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Open Access Thesis
Master of Science (M.S.)
Year Degree Awarded
Month Degree Awarded
Staphylococcus aureus is the most common bacterial pathogen in hospitalized patients, and is a leading cause of bacteremia. Current guidelines recommend when the etiology of infection is known or suspected, the antimicrobial most cost-effective, least toxic, and most narrow in spectrum be used. To evaluate treatment of PSSA bacteremia with penicillin versus other antibiotics, a retrospective cohort study was conducted at a tertiary care center in Western Massachusetts using data collected from 2003 to 2013. One-hundred and eight patients with PSSA bacteremia were included. The primary exposure was defined as treatment with penicillin within 3 days of the first positive culture. The primary outcome was duration of bacteremia, with length of hospital stay and 30-day readmission as secondary outcomes. Data were abstracted from administrative databases and medical records, and multivariable and propensity-score-adjusted analyses were conducted. Overall, there was no difference in duration of bacteremia according to treatment (p=0.77), and a non-significant 25% increase in length of stay post-culture was observed in patients not receiving penicillin (p=0.34). Propensity-score-adjusted analyses also did not yield significant differences in clinical outcomes. The results of this study suggest no significant associations between treatment with penicillin versus other antibiotics and clinical outcomes. Given the low cost and decreased risk of developing multidrug-resistant bacteria, PSSA bacteremia should be treated preferentially with penicillin. However, given the small sample size, and the potentially wide range of antibiotics used in place of penicillin, caution should be exercised in interpreting these results. Larger multi-site studies are needed to address these associations.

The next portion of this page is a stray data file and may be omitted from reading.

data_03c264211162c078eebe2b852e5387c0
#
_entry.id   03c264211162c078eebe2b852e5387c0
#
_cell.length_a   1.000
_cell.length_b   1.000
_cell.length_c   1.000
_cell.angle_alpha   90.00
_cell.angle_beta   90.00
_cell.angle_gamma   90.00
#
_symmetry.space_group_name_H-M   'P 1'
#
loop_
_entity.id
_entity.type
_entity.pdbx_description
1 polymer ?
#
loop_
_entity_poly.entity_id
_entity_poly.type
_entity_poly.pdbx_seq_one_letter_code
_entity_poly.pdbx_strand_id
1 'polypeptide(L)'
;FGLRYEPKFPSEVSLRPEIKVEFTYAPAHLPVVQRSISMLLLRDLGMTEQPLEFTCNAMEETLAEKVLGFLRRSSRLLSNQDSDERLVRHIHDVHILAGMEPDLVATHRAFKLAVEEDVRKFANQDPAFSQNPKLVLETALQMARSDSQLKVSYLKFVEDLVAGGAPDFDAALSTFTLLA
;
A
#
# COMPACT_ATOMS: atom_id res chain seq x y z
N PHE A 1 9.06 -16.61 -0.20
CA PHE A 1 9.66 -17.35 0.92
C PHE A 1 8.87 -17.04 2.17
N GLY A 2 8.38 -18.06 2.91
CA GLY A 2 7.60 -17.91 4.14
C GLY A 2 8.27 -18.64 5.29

Susan E Hankinson
Has, Phinnara J., "Penicillin Use and Duration of Bacteremia, Length of Stay, and 30-day Readmission in Hospitalized Patients with Penicillin-Susceptible Staphylococcus aureus" (2014). Masters Theses. 128.